Rich in Native American culture, arresting landscapes of red rock and palm oases, mineral springs and peppery cuisine, the desert Southwest is a vast and multifaceted region stretching from southeastern California across Nevada, Arizona and New Mexico. It’s an inspirational canvas on which to create distinctive events and experiences that can’t be found anywhere else.


Greater Palm Springs

With its year-round sunshine and stunning juxtaposition of mountain peaks and desert terrain, Palm Springs and the surrounding communities of the Coachella Valley invite groups to break away from the indoor meeting room, according to Rick Blackburn, vice president of convention sales and services for the Greater Palm Springs CVB.  

“Everything here is about enjoying the outdoors—even our airport is an outdoor experience,” he said. “Hotels will talk to you about using their outdoor space, not just for social events but even for actual meetings. It’s all about breaking out of the same old format.”

At the Westin Mission Hills Golf Resort & Spa in Rancho Mirage, the 262,000 square feet of outdoor space lends itself to a variety of open-air events, including carnivals held on the Pete Dye Driving Range with a Ferris wheel, food booths and balloon rides over the desert.

At Two Bunch Palms, a 70-room resort in Desert Hot Springs, events can be built around the property’s natural mineral springs. The many options for groups include yoga and movement classes, guided meditation, tai chi sessions and sunset wine tastings around the lake.

“We’re all about serenity and minimizing noise and clutter so that people can find their better selves,” said Katie Camarena, event and marketing manager at the property.

Local outfitter Desert Adventures offers myriad ways to delve into the heart of the desert, including the San Andreas Fault Jeep Tour, which winds through a labyrinth of geological cuts and canyons to the spot where the two massive tectonic plates of the San Andreas earthquake fault come together. Along the way, participants walk through a steep, narrow canyon created by powerful forces of tectonic activity and explore a natural oasis where clear waters bubble up from an underground aquifer in a grove of rare native palm trees. Along the way, naturalist guides speak about the geology, wildlife and culture of the Cahuilla Indians and how they use the desert plants for food, medicine, tools, weapons, shelter and more.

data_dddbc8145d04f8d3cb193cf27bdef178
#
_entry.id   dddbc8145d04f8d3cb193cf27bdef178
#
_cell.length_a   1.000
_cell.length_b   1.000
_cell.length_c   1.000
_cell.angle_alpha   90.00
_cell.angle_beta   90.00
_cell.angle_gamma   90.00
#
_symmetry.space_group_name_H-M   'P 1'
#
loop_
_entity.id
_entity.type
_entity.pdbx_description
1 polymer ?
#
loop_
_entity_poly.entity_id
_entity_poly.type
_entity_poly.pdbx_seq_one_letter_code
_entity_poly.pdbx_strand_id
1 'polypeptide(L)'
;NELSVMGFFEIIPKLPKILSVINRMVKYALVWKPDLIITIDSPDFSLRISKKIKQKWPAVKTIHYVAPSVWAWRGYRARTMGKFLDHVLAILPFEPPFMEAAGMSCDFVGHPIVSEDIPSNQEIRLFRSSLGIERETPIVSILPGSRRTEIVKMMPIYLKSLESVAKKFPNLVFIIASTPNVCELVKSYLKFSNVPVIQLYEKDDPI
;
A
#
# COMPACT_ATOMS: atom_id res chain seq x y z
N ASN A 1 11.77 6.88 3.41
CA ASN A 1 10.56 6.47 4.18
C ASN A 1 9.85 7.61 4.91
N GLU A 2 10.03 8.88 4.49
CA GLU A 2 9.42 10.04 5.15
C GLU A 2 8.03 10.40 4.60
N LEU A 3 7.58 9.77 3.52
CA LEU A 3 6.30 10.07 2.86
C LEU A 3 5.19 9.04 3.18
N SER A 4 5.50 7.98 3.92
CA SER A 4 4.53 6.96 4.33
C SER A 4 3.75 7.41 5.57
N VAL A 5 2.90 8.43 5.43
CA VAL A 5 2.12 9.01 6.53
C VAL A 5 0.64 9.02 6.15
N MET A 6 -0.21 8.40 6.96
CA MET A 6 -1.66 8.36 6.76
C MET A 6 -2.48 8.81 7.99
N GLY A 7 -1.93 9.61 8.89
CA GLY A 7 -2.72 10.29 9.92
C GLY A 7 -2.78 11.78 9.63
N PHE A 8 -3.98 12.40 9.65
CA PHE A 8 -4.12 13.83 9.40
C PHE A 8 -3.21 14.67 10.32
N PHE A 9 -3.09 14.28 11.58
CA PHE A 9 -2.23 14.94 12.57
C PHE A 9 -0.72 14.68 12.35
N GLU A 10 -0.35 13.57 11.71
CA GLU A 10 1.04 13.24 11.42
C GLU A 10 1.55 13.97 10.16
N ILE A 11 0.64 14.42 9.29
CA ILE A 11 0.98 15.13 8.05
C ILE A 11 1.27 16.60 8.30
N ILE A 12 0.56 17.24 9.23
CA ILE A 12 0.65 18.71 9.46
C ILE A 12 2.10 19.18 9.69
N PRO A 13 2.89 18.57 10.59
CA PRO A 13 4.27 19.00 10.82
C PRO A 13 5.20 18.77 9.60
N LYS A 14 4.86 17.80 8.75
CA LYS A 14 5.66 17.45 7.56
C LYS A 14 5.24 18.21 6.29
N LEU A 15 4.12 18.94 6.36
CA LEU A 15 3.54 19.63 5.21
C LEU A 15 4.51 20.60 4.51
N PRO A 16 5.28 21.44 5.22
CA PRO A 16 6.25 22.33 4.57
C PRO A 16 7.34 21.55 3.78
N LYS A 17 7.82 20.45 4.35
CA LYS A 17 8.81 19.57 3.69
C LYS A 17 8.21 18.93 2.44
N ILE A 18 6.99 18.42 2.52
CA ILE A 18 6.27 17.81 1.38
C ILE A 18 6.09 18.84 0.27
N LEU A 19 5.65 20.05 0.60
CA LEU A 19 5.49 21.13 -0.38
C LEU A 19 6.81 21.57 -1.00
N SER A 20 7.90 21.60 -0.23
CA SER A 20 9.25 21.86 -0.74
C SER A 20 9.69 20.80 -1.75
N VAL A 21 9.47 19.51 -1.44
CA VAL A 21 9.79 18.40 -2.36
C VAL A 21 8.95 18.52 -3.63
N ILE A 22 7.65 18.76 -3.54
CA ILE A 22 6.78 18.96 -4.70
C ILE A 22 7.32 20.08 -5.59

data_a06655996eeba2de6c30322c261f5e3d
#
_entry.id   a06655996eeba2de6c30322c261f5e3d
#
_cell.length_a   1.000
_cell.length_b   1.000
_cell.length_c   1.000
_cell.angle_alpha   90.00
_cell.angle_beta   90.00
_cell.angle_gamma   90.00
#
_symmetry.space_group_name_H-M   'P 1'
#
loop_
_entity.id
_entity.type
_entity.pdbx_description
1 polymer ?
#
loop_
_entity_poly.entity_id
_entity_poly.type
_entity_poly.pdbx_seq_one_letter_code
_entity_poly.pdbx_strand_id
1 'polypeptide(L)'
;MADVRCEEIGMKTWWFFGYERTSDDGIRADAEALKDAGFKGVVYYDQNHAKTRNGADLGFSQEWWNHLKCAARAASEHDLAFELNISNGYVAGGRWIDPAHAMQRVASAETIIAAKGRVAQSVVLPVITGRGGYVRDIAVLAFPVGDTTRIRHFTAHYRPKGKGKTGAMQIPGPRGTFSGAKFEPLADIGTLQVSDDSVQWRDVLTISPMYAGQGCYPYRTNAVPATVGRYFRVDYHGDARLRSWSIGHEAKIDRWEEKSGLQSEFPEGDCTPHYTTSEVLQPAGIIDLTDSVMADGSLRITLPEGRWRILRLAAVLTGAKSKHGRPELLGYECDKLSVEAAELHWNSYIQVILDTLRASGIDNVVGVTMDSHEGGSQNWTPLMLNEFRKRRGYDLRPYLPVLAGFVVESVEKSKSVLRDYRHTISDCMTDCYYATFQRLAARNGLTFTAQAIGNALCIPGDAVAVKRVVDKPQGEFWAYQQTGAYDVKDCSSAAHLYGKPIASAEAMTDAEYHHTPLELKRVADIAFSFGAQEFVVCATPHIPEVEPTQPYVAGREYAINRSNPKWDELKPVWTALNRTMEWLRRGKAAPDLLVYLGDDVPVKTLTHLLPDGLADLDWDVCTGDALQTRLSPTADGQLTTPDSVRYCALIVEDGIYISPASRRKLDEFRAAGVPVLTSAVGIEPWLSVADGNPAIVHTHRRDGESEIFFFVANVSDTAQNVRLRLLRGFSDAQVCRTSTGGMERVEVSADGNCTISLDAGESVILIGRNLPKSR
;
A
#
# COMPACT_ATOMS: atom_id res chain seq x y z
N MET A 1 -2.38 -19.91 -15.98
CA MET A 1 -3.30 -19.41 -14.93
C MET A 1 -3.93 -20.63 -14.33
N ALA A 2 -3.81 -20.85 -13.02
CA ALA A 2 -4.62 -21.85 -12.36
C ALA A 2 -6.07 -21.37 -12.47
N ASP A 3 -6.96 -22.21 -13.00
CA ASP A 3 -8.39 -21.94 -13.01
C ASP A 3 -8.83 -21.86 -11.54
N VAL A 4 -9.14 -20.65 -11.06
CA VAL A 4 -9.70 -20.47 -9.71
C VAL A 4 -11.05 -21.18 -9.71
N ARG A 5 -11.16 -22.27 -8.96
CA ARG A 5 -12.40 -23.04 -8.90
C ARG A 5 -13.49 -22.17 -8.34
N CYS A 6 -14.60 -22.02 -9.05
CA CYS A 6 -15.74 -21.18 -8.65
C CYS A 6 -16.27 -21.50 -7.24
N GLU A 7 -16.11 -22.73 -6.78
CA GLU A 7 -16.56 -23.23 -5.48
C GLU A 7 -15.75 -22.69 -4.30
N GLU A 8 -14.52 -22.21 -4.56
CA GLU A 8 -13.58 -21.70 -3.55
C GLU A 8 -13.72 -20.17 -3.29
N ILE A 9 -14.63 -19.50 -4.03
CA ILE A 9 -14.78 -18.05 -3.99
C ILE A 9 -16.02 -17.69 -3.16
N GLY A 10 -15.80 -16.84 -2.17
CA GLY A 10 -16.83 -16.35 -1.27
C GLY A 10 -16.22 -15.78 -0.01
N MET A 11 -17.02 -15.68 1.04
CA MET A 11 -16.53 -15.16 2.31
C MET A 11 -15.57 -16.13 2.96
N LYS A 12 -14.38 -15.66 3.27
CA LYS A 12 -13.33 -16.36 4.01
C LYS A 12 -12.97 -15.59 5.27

“Attendees can come back year after year and have a totally different experience, as each guide has a specialty,” said Kelley Howard, director of sales for ACCESSS Destination Services, which often incorporates the desert tours into meeting programs. “We’ll take up to 100 participants through twisting canyons through the fault and to a replica Cahuilla village on a historic Indian site.”



While known for its proximity to Lake Tahoe and alpine forests, Reno is also a place where wide-open stretches of high desert provide intriguing possibilities for events. At Animal Ark, a 38-acre sanctuary for injured and orphaned wildlife, groups can tour the preserve, learn about native black bears and other wildlife, and engage in volunteer activities.

Located at Animal Ark, Raptor Adventures offers falconry demonstrations, where attendees can witness falcons, owls and hawks taking flight over the desert and get the chance to launch and land a raptor.

“It’s a visually stunning experience where you see the birds flying in at 100 miles an hour,” said Jim Tigan, company founder and a licensed master falconer. “For large groups, we can do a cocktail hour where we bring in the birds and talk about the ancient sport of falconry. Smaller groups can really engage with the birds, which is an exciting, hands-on activity.”



Groups meeting in the midst of Arizona’s largest metro hub need not stray far to enjoy the wonders of the Sonora Desert. Just north of Phoenix and Scottsdale, the 3 million-acre Tonto National Forest offers abundant opportunity for float trips, paddle-boarding, hiking and teambuilding activities in a wilderness area that encompasses ponderosa pine forests, saguaros and other cacti, the Salt River and Saguaro Lake.

“We’ll take groups out in Hummer vehicles to Saguaro Lake for a four-hour experience where they can take pictures and learn about the desert flora and fauna and how the Native Americans lived off the land,” said Lori James, president and owner of AZA Events. “You can mix it in with a scavenger hunt or geocaching activity through the desert.”

Another great way to experience the region is via desert orienteering, in which teams are given a map, clues and a compass as they make their way through a predetermined course on foot, mountain bike or horseback, according to Loren Abbi, owner of Phoenix-based Circa DMC.

“The orienteering really encourages people to work as a team,” she said. “We can customize the clues and questions to reflect the objectives of the meeting. In particular, the desert vegetation fascinates people. To go out and see hundreds of saguaros as well as choyo and other plants is an amazing experience.”